Our sense of time and timing has such a big say in what we begin. Maybe that’s why, in our culture, the New Year is a time of resolution and resolve.
When we feel like time is starting over, we feel control. We feel that time is plentiful, and we are the masters of parcelling it out. That sense of control makes us dream bigger, more creatively, and more passionately. So instead of excuses we hear ourselves saying “Today is the first day of forever; I think I’ll clean my closets, learn to play piano and plant a rain forest.”
What if every day held the fresh-start potential of the most lucid New Year’s eve? What if we each became our own clockmaker and calendar keeper? What if time was not our censor but our muse? I’m thinking we’d have more piano players and rain forests, for starters.
Everyone is a stARTist on New Years Day! Don’t spend your resolution energy cleaning junk drawers or closets; use it to stART the thing you’ve always wanted to stART – A poem, a painting, a business . . . a run for the presidency.
Here’s to a stARTistic 2016!
When my youngest daughter graduated from high school, I released my first book, Do Your Laundry or You’ll Die Alone: Advice Your Mom Would Give if She Thought You Were Listening.
I did not start a book. I started my daughter’s senior year in high school. I started worrying. I started keeping track of an all-too-relatable back story:
Like so many parents, as I prepared to let my first daughter go off to college, I worried. I could not help but wonder if my values and teachings had made it through the noise of the past 18 years. Did she hear the rules of thumb and the cautionary tales? Were they even relevant? Did she know what she needed to know to take care of herself in this digitized, super-sized world?
Did she know that high fructose corn syrup is bad for you and sitting still in the quiet is good for you?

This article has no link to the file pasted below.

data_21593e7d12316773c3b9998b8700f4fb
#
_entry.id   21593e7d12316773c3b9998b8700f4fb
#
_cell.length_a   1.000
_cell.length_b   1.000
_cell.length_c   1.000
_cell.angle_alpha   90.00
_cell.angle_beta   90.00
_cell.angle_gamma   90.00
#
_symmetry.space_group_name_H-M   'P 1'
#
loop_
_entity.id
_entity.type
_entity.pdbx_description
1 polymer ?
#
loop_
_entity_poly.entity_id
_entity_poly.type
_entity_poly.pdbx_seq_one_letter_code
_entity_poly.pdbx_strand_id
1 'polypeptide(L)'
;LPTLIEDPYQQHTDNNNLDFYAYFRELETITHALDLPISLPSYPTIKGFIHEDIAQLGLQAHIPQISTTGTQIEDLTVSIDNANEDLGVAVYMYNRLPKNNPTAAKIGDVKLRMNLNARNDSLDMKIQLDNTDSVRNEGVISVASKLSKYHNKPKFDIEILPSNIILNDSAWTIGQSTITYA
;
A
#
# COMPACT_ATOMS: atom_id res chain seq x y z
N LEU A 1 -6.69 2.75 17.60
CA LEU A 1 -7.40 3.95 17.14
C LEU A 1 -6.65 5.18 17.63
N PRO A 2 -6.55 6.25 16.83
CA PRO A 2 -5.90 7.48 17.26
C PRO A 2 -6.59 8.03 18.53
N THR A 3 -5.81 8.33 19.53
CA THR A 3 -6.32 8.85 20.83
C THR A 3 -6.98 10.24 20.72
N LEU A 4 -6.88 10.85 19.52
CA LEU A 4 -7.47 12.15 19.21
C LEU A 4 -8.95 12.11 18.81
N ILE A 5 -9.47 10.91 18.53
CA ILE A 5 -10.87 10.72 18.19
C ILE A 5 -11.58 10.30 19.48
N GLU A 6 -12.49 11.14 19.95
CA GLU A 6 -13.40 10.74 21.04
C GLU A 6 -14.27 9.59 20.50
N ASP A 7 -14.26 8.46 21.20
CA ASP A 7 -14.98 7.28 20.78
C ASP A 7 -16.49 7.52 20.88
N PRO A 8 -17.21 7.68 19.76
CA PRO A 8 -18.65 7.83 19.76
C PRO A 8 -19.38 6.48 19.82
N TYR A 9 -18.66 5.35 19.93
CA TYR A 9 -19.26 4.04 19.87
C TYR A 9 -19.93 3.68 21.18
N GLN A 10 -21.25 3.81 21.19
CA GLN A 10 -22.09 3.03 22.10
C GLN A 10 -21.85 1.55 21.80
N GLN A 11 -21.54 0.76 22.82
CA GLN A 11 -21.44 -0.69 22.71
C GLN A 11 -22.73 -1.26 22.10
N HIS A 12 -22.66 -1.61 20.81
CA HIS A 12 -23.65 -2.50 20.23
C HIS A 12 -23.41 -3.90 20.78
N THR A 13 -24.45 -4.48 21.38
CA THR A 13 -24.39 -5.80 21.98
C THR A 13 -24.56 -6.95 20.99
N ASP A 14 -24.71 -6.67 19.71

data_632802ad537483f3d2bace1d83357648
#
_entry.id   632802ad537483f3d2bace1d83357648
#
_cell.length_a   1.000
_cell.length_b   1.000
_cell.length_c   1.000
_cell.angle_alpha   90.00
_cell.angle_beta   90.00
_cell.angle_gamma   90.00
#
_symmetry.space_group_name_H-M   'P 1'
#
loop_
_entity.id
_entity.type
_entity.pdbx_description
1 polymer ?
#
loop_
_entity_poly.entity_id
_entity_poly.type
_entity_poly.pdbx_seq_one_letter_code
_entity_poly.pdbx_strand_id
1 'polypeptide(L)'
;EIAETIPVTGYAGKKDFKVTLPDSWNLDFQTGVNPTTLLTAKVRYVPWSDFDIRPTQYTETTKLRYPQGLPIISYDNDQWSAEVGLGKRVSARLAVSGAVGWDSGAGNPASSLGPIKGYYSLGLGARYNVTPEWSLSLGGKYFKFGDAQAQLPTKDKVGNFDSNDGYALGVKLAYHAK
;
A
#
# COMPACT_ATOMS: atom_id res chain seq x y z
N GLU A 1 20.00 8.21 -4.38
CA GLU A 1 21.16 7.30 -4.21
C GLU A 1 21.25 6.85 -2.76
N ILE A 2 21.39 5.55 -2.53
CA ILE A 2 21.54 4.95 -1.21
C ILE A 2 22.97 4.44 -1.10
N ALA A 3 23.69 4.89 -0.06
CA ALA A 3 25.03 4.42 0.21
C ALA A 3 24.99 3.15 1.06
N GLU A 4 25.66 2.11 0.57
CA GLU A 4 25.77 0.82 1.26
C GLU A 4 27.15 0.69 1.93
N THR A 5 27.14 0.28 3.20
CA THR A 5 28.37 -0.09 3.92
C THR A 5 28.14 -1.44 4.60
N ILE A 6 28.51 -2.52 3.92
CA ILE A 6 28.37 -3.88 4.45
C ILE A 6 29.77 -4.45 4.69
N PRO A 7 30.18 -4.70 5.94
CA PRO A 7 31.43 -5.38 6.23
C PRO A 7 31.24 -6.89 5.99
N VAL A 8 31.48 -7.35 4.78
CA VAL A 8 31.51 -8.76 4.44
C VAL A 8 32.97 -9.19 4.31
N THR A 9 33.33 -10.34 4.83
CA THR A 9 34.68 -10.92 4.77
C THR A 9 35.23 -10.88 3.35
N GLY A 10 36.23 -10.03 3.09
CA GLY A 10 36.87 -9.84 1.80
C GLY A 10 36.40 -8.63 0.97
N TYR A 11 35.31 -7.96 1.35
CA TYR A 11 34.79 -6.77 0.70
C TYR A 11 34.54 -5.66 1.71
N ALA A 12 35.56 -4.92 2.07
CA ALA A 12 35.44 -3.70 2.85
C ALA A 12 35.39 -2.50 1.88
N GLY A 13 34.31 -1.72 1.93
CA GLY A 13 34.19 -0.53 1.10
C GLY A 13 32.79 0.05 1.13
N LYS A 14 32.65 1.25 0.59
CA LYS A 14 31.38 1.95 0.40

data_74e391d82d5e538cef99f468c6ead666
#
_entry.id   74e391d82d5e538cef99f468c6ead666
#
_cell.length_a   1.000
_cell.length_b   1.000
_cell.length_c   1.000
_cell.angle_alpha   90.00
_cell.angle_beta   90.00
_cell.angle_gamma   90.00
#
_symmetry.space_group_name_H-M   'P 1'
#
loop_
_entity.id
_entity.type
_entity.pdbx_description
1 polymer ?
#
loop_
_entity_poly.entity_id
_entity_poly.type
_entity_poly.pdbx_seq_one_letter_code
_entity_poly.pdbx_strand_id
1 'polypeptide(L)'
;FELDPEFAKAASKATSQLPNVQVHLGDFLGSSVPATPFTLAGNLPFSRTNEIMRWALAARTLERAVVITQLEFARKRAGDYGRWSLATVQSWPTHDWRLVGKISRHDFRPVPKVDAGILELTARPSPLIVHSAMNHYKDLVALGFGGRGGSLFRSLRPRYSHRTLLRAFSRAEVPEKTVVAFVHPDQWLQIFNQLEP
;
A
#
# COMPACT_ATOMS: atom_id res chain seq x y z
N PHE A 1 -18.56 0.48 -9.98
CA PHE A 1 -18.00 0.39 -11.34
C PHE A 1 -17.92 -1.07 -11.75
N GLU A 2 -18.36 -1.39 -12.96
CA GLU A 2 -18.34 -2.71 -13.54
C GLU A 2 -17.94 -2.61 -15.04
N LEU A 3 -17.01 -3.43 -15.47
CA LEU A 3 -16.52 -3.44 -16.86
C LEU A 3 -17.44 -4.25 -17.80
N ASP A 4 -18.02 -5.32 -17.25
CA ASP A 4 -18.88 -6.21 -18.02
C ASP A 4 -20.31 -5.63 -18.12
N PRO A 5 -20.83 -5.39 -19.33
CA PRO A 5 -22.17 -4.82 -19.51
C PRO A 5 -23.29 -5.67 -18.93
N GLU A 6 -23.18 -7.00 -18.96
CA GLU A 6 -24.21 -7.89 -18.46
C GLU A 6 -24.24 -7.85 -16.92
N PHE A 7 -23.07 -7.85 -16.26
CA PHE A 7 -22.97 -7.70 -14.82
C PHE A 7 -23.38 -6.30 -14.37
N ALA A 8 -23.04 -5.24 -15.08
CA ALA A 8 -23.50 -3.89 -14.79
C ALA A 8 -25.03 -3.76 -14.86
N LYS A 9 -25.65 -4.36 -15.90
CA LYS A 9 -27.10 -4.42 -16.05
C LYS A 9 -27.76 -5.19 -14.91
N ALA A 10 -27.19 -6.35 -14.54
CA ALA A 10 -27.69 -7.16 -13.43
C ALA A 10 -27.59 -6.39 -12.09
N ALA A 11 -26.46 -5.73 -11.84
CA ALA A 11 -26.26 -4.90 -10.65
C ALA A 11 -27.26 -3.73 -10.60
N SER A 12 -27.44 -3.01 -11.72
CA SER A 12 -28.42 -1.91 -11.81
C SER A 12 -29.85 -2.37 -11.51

Did she know to give the elderly and infirm her seat on the bus and not to give money to a crack head?
Did she know how to do her laundry? The bleach splotches on her towels gave me my doubts.
As every mother of a daughter knows, at some point, girls stop listening to us, usually right about the time the important stuff comes into play. It is frightening not knowing which important lessons they heard and which ones ended up on the cutting room floors of their busy, short- attention-span lives.
So after my daughter got settled in her dorm, I sent her a care package in the shape of an e-mail. Subject line: Do your laundry or you’ll die alone.
She read it all. She told me to make it a book. I did. Now Oprah is telling people to read it. Everything stARTs where it stARTs.
Now you can pass on my 270 tidbits of advice to your favorite mom or launching loved one – for graduation or summer break.
Learn more at LaundryorDie.com
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And on Twitter at: @LaundryorDie
And buy the book HERE.
A journal can be a creative playpen, a dreamcatcher or a dumpster. At the very least, journaling is a memory aid – our faulty memories are to blame for most of our lives’ misperceptions and mistakes, and a good journal is a place to check the record.
And it’s a place to talk to ourselves.
A popular quote says we are the sum of the people we know and the books we read. Shouldn’t some of the books we read be our own? Shouldn’t some of the people we know be ourselves at our most contemplative?
I use my journals to record my brightest ideas and my darkest moments . . . my favorite conversations and my private rants. What fun it is to reread these months and years later.
The best Christmas gift my mother ever gave me was a set of colored pencils and a blank journal. I was 45. Like going from black and white to color TV, it was a sensory upgrade of the most dazzling kind. I wonder what I ever did before with merely a black pen and pencils.
One of my favorite artist/writers, Austin Kleon, posted this about how Stevie Nicks journals.